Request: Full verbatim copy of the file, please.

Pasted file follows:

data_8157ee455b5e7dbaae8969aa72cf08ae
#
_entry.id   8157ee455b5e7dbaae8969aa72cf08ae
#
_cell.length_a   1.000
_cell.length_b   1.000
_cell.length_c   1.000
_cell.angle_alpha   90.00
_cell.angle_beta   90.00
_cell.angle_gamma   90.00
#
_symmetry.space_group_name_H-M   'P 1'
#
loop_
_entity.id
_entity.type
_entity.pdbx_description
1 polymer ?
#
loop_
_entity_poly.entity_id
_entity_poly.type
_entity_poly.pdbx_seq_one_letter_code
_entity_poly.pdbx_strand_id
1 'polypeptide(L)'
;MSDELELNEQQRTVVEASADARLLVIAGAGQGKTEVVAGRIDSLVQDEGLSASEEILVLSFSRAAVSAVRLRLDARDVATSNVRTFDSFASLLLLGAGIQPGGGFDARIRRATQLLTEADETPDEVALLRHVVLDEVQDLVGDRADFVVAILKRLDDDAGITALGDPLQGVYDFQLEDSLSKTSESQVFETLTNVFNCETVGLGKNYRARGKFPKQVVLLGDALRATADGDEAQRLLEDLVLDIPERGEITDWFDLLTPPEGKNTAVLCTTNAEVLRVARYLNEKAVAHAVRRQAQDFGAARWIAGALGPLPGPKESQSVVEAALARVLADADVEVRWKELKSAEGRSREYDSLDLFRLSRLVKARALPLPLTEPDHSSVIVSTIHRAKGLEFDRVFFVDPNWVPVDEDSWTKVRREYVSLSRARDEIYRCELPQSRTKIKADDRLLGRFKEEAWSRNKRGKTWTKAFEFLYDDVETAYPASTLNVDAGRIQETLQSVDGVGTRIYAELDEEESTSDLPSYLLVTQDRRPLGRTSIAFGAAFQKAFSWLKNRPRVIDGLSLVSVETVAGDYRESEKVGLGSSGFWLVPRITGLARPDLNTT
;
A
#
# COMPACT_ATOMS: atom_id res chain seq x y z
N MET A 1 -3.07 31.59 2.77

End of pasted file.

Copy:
data_8157ee455b5e7dbaae8969aa72cf08ae
#
_entry.id   8157ee455b5e7dbaae8969aa72cf08ae
#
_cell.length_a   1.000
_cell.length_b   1.000
_cell.length_c   1.000
_cell.angle_alpha   90.00
_cell.angle_beta   90.00
_cell.angle_gamma   90.00
#
_symmetry.space_group_name_H-M   'P 1'
#
loop_
_entity.id
_entity.type
_entity.pdbx_description
1 polymer ?
#
loop_
_entity_poly.entity_id
_entity_poly.type
_entity_poly.pdbx_seq_one_letter_code
_entity_poly.pdbx_strand_id
1 'polypeptide(L)'
;MSDELELNEQQRTVVEASADARLLVIAGAGQGKTEVVAGRIDSLVQDEGLSASEEILVLSFSRAAVSAVRLRLDARDVATSNVRTFDSFASLLLLGAGIQPGGGFDARIRRATQLLTEADETPDEVALLRHVVLDEVQDLVGDRADFVVAILKRLDDDAGITALGDPLQGVYDFQLEDSLSKTSESQVFETLTNVFNCETVGLGKNYRARGKFPKQVVLLGDALRATADGDEAQRLLEDLVLDIPERGEITDWFDLLTPPEGKNTAVLCTTNAEVLRVARYLNEKAVAHAVRRQAQDFGAARWIAGALGPLPGPKESQSVVEAALARVLADADVEVRWKELKSAEGRSREYDSLDLFRLSRLVKARALPLPLTEPDHSSVIVSTIHRAKGLEFDRVFFVDPNWVPVDEDSWTKVRREYVSLSRARDEIYRCELPQSRTKIKADDRLLGRFKEEAWSRNKRGKTWTKAFEFLYDDVETAYPASTLNVDAGRIQETLQSVDGVGTRIYAELDEEESTSDLPSYLLVTQDRRPLGRTSIAFGAAFQKAFSWLKNRPRVIDGLSLVSVETVAGDYRESEKVGLGSSGFWLVPRITGLARPDLNTT
;
A
#
# COMPACT_ATOMS: atom_id res chain seq x y z
N MET A 1 -3.07 31.59 2.77